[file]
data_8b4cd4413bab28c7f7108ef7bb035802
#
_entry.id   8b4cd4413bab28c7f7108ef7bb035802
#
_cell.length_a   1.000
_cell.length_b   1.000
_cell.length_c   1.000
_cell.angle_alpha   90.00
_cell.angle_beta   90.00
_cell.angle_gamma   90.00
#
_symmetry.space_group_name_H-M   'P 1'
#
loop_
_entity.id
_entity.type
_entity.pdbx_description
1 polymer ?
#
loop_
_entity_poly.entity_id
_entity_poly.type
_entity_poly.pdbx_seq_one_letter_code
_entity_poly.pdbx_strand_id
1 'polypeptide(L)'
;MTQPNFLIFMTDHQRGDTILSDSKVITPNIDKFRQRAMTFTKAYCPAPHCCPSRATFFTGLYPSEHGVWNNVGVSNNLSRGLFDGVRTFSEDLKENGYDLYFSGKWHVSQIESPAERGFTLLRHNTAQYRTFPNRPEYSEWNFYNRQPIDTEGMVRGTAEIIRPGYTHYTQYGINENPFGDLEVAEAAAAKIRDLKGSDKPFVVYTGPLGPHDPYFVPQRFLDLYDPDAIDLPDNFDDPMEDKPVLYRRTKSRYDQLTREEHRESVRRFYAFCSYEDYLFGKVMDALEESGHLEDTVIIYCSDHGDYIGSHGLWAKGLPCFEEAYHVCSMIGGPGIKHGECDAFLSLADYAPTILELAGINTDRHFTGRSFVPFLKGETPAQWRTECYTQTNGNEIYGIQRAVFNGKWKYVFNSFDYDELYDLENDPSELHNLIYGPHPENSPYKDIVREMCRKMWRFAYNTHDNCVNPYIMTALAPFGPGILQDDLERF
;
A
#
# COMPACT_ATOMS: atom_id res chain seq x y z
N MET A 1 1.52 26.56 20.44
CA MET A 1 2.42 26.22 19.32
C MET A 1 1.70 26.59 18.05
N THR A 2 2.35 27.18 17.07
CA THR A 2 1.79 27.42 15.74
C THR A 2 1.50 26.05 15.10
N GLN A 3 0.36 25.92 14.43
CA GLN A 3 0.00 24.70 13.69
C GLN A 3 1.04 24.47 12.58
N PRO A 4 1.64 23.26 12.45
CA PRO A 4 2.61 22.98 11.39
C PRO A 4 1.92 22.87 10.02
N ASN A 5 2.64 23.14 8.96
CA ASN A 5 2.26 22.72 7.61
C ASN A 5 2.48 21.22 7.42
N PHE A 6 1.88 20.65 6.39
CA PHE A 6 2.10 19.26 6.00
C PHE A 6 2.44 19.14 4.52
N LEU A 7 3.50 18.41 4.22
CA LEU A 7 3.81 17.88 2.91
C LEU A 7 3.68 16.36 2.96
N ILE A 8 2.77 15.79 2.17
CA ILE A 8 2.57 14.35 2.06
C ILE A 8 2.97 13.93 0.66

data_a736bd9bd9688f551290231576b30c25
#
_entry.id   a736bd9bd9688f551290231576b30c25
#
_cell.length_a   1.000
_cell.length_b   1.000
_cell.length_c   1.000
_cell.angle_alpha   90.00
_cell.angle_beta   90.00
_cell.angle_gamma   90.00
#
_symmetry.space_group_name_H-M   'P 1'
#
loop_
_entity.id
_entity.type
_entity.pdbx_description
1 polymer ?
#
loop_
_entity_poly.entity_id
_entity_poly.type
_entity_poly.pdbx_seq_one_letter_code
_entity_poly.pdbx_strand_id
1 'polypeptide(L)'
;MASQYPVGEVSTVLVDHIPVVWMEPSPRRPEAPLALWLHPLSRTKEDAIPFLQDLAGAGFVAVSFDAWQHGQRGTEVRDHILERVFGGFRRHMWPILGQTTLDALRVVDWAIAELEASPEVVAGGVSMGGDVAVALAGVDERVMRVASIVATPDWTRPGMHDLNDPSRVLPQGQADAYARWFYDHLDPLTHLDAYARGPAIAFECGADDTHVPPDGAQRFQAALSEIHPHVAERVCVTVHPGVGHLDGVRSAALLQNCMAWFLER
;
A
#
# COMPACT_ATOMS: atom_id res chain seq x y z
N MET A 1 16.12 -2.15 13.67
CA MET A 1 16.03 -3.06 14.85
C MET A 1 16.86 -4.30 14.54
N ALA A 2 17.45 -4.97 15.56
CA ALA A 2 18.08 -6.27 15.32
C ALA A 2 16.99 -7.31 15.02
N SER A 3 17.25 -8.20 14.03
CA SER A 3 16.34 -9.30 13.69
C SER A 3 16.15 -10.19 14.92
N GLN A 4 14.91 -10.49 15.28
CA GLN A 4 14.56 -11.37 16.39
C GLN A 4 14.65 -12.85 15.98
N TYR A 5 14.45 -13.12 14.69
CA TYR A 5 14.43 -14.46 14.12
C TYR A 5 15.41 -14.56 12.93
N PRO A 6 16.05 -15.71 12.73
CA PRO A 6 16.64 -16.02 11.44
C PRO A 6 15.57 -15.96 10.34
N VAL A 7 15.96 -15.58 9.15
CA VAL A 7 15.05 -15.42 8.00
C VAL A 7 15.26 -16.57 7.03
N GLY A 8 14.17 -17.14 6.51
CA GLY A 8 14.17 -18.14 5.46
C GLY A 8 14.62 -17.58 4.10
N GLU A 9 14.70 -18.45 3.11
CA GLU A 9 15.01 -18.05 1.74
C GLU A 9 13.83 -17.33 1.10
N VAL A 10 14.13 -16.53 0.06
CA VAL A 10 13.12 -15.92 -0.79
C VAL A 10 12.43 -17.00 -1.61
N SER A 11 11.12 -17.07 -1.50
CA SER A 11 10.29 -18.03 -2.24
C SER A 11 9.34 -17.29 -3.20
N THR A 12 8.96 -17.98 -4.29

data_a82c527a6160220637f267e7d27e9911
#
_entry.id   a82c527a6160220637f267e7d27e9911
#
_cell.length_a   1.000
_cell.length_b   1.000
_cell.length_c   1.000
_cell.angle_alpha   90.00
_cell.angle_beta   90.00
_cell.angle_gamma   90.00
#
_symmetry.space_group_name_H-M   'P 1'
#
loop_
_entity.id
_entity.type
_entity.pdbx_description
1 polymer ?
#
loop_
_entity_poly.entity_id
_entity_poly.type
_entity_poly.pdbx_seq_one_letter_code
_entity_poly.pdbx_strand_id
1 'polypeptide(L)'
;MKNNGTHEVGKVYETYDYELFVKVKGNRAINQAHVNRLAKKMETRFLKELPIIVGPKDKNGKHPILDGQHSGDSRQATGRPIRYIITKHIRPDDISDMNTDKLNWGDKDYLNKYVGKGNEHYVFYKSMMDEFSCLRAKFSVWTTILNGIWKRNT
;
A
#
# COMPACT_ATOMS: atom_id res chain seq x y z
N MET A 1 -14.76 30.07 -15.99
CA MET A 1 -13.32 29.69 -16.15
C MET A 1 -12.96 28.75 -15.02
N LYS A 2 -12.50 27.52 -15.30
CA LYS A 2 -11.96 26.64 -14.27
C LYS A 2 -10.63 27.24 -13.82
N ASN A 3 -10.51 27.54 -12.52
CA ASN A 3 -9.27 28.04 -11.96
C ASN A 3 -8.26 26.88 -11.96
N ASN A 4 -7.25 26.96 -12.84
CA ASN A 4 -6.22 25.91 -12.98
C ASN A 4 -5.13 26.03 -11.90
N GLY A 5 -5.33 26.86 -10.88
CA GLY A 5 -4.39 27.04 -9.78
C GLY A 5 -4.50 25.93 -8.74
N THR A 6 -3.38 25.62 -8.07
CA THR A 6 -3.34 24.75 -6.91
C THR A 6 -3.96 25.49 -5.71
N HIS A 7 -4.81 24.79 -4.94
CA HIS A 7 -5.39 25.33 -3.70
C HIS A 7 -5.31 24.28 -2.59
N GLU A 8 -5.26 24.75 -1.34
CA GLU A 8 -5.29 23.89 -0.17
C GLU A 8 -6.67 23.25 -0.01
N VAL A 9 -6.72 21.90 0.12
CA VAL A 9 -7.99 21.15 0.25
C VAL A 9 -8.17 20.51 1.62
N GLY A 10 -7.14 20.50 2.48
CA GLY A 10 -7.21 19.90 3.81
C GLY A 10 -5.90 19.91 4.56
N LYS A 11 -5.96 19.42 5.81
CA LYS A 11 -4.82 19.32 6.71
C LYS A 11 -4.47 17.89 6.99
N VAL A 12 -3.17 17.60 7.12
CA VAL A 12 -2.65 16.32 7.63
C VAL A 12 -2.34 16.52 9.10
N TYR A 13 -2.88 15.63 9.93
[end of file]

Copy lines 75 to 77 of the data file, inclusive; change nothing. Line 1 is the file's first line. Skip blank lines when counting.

_entity_poly.entity_id
_entity_poly.type
_entity_poly.pdbx_seq_one_letter_code